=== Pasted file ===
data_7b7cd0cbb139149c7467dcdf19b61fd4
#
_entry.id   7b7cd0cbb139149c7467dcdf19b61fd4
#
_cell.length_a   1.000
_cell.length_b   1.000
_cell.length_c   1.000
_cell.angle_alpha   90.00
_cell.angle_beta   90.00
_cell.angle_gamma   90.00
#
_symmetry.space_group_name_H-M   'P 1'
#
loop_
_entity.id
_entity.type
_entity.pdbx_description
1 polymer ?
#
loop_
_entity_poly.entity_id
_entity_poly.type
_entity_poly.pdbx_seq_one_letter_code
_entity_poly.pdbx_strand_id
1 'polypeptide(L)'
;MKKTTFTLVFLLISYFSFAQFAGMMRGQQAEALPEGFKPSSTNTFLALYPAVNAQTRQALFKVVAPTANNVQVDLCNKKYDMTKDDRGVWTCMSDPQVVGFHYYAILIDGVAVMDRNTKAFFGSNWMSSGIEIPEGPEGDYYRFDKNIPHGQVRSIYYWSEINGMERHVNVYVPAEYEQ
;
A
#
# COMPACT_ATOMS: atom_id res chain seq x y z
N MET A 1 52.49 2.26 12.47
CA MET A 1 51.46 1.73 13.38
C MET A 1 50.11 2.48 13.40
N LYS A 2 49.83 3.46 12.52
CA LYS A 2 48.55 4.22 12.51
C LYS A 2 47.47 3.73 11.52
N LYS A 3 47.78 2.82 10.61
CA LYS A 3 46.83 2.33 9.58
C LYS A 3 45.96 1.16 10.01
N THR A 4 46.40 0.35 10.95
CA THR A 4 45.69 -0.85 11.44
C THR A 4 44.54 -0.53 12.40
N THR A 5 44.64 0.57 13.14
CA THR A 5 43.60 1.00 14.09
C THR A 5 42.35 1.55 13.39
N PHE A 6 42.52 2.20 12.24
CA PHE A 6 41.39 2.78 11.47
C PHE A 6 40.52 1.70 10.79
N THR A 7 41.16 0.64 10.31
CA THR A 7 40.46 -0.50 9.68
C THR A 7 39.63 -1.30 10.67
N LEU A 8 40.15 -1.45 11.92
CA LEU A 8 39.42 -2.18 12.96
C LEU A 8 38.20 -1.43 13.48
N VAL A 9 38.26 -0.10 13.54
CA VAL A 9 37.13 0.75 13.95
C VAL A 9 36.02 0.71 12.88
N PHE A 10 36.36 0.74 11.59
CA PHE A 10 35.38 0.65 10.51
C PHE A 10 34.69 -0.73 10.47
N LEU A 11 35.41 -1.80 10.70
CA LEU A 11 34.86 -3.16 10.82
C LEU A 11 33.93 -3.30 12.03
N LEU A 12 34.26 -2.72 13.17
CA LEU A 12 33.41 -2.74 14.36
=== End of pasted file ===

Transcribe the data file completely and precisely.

data_7b7cd0cbb139149c7467dcdf19b61fd4
#
_entry.id   7b7cd0cbb139149c7467dcdf19b61fd4
#
_cell.length_a   1.000
_cell.length_b   1.000
_cell.length_c   1.000
_cell.angle_alpha   90.00
_cell.angle_beta   90.00
_cell.angle_gamma   90.00
#
_symmetry.space_group_name_H-M   'P 1'
#
loop_
_entity.id
_entity.type
_entity.pdbx_description
1 polymer ?
#
loop_
_entity_poly.entity_id
_entity_poly.type
_entity_poly.pdbx_seq_one_letter_code
_entity_poly.pdbx_strand_id
1 'polypeptide(L)'
;MKKTTFTLVFLLISYFSFAQFAGMMRGQQAEALPEGFKPSSTNTFLALYPAVNAQTRQALFKVVAPTANNVQVDLCNKKYDMTKDDRGVWTCMSDPQVVGFHYYAILIDGVAVMDRNTKAFFGSNWMSSGIEIPEGPEGDYYRFDKNIPHGQVRSIYYWSEINGMERHVNVYVPAEYEQ
;
A
#
# COMPACT_ATOMS: atom_id res chain seq x y z
N MET A 1 52.49 2.26 12.47
CA MET A 1 51.46 1.73 13.38
C MET A 1 50.11 2.48 13.40
N LYS A 2 49.83 3.46 12.52
CA LYS A 2 48.55 4.22 12.51
C LYS A 2 47.47 3.73 11.52
N LYS A 3 47.78 2.82 10.61
CA LYS A 3 46.83 2.33 9.58
C LYS A 3 45.96 1.16 10.01
N THR A 4 46.40 0.35 10.95
CA THR A 4 45.69 -0.85 11.44
C THR A 4 44.54 -0.53 12.40
N THR A 5 44.64 0.57 13.14
CA THR A 5 43.60 1.00 14.09
C THR A 5 42.35 1.55 13.39
N PHE A 6 42.52 2.20 12.24
CA PHE A 6 41.39 2.78 11.47
C PHE A 6 40.52 1.70 10.79
N THR A 7 41.16 0.64 10.31
CA THR A 7 40.46 -0.50 9.68
C THR A 7 39.63 -1.30 10.67
N LEU A 8 40.15 -1.45 11.92
CA LEU A 8 39.42 -2.18 12.96
C LEU A 8 38.20 -1.43 13.48
N VAL A 9 38.26 -0.10 13.54
CA VAL A 9 37.13 0.75 13.95
C VAL A 9 36.02 0.71 12.88
N PHE A 10 36.36 0.74 11.59
CA PHE A 10 35.38 0.65 10.51
C PHE A 10 34.69 -0.73 10.47
N LEU A 11 35.41 -1.80 10.70
CA LEU A 11 34.86 -3.16 10.82
C LEU A 11 33.93 -3.30 12.03
N LEU A 12 34.26 -2.72 13.17
CA LEU A 12 33.41 -2.74 14.36